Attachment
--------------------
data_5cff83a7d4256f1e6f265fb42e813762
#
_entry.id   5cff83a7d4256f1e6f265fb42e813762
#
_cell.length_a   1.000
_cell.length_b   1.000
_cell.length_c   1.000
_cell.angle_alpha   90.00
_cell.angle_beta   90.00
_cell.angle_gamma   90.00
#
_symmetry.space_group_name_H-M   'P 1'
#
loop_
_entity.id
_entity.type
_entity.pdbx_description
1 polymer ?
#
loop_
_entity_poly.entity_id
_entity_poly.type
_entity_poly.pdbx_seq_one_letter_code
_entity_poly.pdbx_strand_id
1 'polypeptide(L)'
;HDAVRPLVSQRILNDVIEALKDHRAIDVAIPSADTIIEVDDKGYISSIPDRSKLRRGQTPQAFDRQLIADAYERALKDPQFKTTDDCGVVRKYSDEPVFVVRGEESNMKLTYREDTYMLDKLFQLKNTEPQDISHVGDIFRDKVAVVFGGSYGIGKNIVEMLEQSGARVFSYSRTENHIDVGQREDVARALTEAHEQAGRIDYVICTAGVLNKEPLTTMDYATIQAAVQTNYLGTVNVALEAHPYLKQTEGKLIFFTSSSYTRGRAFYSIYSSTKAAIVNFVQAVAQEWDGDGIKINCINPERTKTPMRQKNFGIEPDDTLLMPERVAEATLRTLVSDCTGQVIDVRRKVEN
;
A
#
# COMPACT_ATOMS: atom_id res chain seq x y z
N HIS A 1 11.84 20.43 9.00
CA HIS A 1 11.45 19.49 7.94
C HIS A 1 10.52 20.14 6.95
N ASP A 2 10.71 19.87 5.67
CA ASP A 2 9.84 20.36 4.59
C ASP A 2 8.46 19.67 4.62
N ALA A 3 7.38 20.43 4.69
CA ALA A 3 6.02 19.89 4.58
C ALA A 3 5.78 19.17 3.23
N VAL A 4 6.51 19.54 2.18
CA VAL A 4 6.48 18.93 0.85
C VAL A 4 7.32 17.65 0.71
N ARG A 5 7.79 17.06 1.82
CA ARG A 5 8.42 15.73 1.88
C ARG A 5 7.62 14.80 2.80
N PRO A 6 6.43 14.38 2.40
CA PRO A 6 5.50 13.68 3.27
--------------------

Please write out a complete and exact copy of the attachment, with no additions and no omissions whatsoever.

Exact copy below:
data_5cff83a7d4256f1e6f265fb42e813762
#
_entry.id   5cff83a7d4256f1e6f265fb42e813762
#
_cell.length_a   1.000
_cell.length_b   1.000
_cell.length_c   1.000
_cell.angle_alpha   90.00
_cell.angle_beta   90.00
_cell.angle_gamma   90.00
#
_symmetry.space_group_name_H-M   'P 1'
#
loop_
_entity.id
_entity.type
_entity.pdbx_description
1 polymer ?
#
loop_
_entity_poly.entity_id
_entity_poly.type
_entity_poly.pdbx_seq_one_letter_code
_entity_poly.pdbx_strand_id
1 'polypeptide(L)'
;HDAVRPLVSQRILNDVIEALKDHRAIDVAIPSADTIIEVDDKGYISSIPDRSKLRRGQTPQAFDRQLIADAYERALKDPQFKTTDDCGVVRKYSDEPVFVVRGEESNMKLTYREDTYMLDKLFQLKNTEPQDISHVGDIFRDKVAVVFGGSYGIGKNIVEMLEQSGARVFSYSRTENHIDVGQREDVARALTEAHEQAGRIDYVICTAGVLNKEPLTTMDYATIQAAVQTNYLGTVNVALEAHPYLKQTEGKLIFFTSSSYTRGRAFYSIYSSTKAAIVNFVQAVAQEWDGDGIKINCINPERTKTPMRQKNFGIEPDDTLLMPERVAEATLRTLVSDCTGQVIDVRRKVEN
;
A
#
# COMPACT_ATOMS: atom_id res chain seq x y z
N HIS A 1 11.84 20.43 9.00
CA HIS A 1 11.45 19.49 7.94
C HIS A 1 10.52 20.14 6.95
N ASP A 2 10.71 19.87 5.67
CA ASP A 2 9.84 20.36 4.59
C ASP A 2 8.46 19.67 4.62
N ALA A 3 7.38 20.43 4.69
CA ALA A 3 6.02 19.89 4.58
C ALA A 3 5.78 19.17 3.23
N VAL A 4 6.51 19.54 2.18
CA VAL A 4 6.48 18.93 0.85
C VAL A 4 7.32 17.65 0.71
N ARG A 5 7.79 17.06 1.82
CA ARG A 5 8.42 15.73 1.88
C ARG A 5 7.62 14.80 2.80
N PRO A 6 6.43 14.38 2.40
CA PRO A 6 5.50 13.68 3.27